Our native plant, L. europaeus, gyspywort, is quite common in wetland habitats. My last sighting of it was on my birthday - a specimen grimly clinging to life in a crevice along the Bude Canal. Unfortunately, grim is the operative word, as the tubers it produces only appeal to those for whom starvation is the alternative. For this reason I tend to leave the plants unmolested.

When Steve Dupey in Washington State, USA recommended L. asper, the rough bugleweed for the quality of its roots, my curiosity was piqued. I knew nothing about North American Lycopus and their edibility, but L. asper couldn't be any worse than L. europaeus, so I decided to give it a go.

L. asper itself is not so dissimilar to our own gypsywort and grows in similar places. It has the square stem typical of members of the Lamiaceae, serrated leaves and small white flowers which various pollinating insects seem to enjoy visiting. The foliage has an aromatic smell and a slightly sticky texture. I've seen reports that when dried, it makes a serviceable tea with a flavour reminiscent of Earl Grey. It produces tubers which look like slimline versions of Chinese artichokes (Stachys sieboldii), to which it is related. As a plant, it's not exactly arresting in appearance, which probably explains why I haven't taken many pictures of it.

Seeds seem to germinate quite easily and the resultant plants produce extensive rhizomes, so there must surely be potential for the plant to spread in the wild here. As this is something to be avoided, I would recommend limiting its planting to garden situations where you can keep a watchful eye on its ambitions.

'Rough bugleweed' doesn't exactly trip off the tongue, so I did a bit of research and came across a native American name for the plant: aandegopin. I'm not sure that this Ojibwe moniker is exactly catchy either, but it places L. asper first in The Radix Encyclopaedia of Useful Root Crops*, just ahead of aardaker, the very delicious Lathyrus tuberosus. So is this ranking justified in terms of taste and yield? Read on.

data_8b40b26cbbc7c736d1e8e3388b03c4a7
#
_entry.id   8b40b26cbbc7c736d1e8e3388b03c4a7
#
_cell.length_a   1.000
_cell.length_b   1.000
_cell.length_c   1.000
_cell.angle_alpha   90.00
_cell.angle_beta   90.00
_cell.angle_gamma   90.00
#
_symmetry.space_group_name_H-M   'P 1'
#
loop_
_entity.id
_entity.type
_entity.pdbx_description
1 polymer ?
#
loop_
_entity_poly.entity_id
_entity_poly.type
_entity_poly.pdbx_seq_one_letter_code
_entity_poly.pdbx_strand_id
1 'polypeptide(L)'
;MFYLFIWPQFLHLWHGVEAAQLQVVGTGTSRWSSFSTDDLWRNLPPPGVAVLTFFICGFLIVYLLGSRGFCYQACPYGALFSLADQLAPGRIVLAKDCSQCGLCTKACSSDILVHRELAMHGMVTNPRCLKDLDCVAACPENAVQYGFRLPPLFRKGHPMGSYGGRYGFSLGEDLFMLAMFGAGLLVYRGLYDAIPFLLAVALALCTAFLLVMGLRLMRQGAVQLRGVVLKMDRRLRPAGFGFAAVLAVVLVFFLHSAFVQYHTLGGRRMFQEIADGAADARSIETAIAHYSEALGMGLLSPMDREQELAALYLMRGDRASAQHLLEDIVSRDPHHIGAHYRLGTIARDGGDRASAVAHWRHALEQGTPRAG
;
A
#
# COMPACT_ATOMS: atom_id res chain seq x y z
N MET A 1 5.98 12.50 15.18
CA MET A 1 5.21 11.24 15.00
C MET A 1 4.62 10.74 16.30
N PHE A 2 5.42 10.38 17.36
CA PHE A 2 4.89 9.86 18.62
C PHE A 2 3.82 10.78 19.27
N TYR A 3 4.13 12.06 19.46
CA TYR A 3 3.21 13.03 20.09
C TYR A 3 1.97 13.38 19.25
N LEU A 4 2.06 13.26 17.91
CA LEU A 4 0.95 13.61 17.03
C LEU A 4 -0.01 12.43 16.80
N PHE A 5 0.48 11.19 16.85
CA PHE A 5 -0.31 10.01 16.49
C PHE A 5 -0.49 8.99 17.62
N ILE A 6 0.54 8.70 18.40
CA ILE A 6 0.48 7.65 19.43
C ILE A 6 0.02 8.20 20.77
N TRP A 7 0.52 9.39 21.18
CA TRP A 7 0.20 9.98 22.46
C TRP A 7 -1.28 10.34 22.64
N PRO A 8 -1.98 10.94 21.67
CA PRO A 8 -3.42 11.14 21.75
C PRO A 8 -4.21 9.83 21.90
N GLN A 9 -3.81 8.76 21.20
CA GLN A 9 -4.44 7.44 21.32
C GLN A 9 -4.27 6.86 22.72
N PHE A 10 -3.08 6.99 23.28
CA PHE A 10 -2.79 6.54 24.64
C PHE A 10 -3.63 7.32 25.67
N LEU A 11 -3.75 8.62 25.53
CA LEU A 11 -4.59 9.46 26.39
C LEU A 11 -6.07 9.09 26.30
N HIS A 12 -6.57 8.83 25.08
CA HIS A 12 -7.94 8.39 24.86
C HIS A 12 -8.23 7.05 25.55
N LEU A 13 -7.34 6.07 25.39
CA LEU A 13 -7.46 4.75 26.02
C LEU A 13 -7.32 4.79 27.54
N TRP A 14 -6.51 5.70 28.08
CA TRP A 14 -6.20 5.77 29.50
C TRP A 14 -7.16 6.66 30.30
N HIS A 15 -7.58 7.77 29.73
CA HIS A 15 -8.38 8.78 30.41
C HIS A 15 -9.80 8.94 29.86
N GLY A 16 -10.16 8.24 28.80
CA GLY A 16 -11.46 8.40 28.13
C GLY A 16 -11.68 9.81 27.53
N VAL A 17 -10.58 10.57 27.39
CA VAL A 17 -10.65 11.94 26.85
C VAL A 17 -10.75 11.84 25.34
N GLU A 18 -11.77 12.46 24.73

In 2011 the plants didn't do much. I grew them in aquatic plant pots which sat in a container with a few inches of water sloshing about in it. Occasionally this dried up, occasionally it overflowed. At the end of the season I had a few tubers which resembled emaciated Chinese artichokes. Optimist that I am, I put this down to late planting out, along with the acclimatisation and establishment issues that new arrivals often undergo.

2012 was going to be different, I decided. Water levels were maintained thanks to the unprecedented summer precipitation and I employed the same fertiliser regime I used on the wapatos; the results were equally dramatic - much bigger, lusher plants developed and I was hopeful for a good yield of tubers.